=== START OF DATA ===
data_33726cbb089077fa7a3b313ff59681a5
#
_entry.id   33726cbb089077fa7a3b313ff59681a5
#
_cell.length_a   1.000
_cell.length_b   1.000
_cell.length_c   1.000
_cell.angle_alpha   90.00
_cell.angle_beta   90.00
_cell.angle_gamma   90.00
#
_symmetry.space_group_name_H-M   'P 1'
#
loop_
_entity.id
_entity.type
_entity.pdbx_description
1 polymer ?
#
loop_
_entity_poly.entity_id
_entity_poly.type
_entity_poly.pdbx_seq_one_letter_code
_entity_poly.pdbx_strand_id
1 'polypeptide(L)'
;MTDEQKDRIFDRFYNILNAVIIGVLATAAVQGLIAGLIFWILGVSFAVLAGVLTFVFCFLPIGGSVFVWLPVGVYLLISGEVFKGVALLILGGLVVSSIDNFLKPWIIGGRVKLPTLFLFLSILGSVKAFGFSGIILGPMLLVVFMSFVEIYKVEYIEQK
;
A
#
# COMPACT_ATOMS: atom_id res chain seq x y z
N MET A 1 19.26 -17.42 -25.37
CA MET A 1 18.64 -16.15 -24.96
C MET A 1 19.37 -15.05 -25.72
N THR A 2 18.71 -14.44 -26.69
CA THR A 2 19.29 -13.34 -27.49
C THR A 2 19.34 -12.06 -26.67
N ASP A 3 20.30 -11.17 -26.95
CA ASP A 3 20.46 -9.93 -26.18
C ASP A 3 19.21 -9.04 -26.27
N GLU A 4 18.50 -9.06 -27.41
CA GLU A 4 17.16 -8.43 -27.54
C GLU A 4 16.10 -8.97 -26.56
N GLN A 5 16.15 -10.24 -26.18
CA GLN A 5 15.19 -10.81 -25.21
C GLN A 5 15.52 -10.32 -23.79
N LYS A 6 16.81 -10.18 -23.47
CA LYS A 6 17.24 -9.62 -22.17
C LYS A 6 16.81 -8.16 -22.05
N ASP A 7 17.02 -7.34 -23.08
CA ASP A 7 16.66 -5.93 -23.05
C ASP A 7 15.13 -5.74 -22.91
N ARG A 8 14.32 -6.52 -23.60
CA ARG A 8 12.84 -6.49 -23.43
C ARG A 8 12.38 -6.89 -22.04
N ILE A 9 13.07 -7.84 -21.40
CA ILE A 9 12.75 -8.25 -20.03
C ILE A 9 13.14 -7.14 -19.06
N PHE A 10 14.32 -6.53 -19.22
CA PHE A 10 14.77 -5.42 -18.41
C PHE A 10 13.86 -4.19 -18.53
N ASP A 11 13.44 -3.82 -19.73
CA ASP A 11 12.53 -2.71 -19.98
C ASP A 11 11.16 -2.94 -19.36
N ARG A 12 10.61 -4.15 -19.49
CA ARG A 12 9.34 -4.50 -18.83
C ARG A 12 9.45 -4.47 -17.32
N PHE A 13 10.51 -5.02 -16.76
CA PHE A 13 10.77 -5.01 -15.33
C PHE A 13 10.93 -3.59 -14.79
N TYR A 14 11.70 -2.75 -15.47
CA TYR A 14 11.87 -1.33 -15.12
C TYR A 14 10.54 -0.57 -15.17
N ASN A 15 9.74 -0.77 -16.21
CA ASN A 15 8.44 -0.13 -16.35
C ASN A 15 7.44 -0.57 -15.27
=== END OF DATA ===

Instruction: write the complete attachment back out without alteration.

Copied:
data_33726cbb089077fa7a3b313ff59681a5
#
_entry.id   33726cbb089077fa7a3b313ff59681a5
#
_cell.length_a   1.000
_cell.length_b   1.000
_cell.length_c   1.000
_cell.angle_alpha   90.00
_cell.angle_beta   90.00
_cell.angle_gamma   90.00
#
_symmetry.space_group_name_H-M   'P 1'
#
loop_
_entity.id
_entity.type
_entity.pdbx_description
1 polymer ?
#
loop_
_entity_poly.entity_id
_entity_poly.type
_entity_poly.pdbx_seq_one_letter_code
_entity_poly.pdbx_strand_id
1 'polypeptide(L)'
;MTDEQKDRIFDRFYNILNAVIIGVLATAAVQGLIAGLIFWILGVSFAVLAGVLTFVFCFLPIGGSVFVWLPVGVYLLISGEVFKGVALLILGGLVVSSIDNFLKPWIIGGRVKLPTLFLFLSILGSVKAFGFSGIILGPMLLVVFMSFVEIYKVEYIEQK
;
A
#
# COMPACT_ATOMS: atom_id res chain seq x y z
N MET A 1 19.26 -17.42 -25.37
CA MET A 1 18.64 -16.15 -24.96
C MET A 1 19.37 -15.05 -25.72
N THR A 2 18.71 -14.44 -26.69
CA THR A 2 19.29 -13.34 -27.49
C THR A 2 19.34 -12.06 -26.67
N ASP A 3 20.30 -11.17 -26.95
CA ASP A 3 20.46 -9.93 -26.18
C ASP A 3 19.21 -9.04 -26.27
N GLU A 4 18.50 -9.06 -27.41
CA GLU A 4 17.16 -8.43 -27.54
C GLU A 4 16.10 -8.97 -26.56
N GLN A 5 16.15 -10.24 -26.18
CA GLN A 5 15.19 -10.81 -25.21
C GLN A 5 15.52 -10.32 -23.79
N LYS A 6 16.81 -10.18 -23.47
CA LYS A 6 17.24 -9.62 -22.17
C LYS A 6 16.81 -8.16 -22.05
N ASP A 7 17.02 -7.34 -23.08
CA ASP A 7 16.66 -5.93 -23.05
C ASP A 7 15.13 -5.74 -22.91
N ARG A 8 14.32 -6.52 -23.60
CA ARG A 8 12.84 -6.49 -23.43
C ARG A 8 12.38 -6.89 -22.04
N ILE A 9 13.07 -7.84 -21.40
CA ILE A 9 12.75 -8.25 -20.03
C ILE A 9 13.14 -7.14 -19.06
N PHE A 10 14.32 -6.53 -19.22
CA PHE A 10 14.77 -5.42 -18.41
C PHE A 10 13.86 -4.19 -18.53
N ASP A 11 13.44 -3.82 -19.73
CA ASP A 11 12.53 -2.71 -19.98
C ASP A 11 11.16 -2.94 -19.36
N ARG A 12 10.61 -4.15 -19.49
CA ARG A 12 9.34 -4.50 -18.83
C ARG A 12 9.45 -4.47 -17.32
N PHE A 13 10.51 -5.02 -16.76
CA PHE A 13 10.77 -5.01 -15.33
C PHE A 13 10.93 -3.59 -14.79
N TYR A 14 11.70 -2.75 -15.47
CA TYR A 14 11.87 -1.33 -15.12
C TYR A 14 10.54 -0.57 -15.17
N ASN A 15 9.74 -0.77 -16.21
CA ASN A 15 8.44 -0.13 -16.35
C ASN A 15 7.44 -0.57 -15.27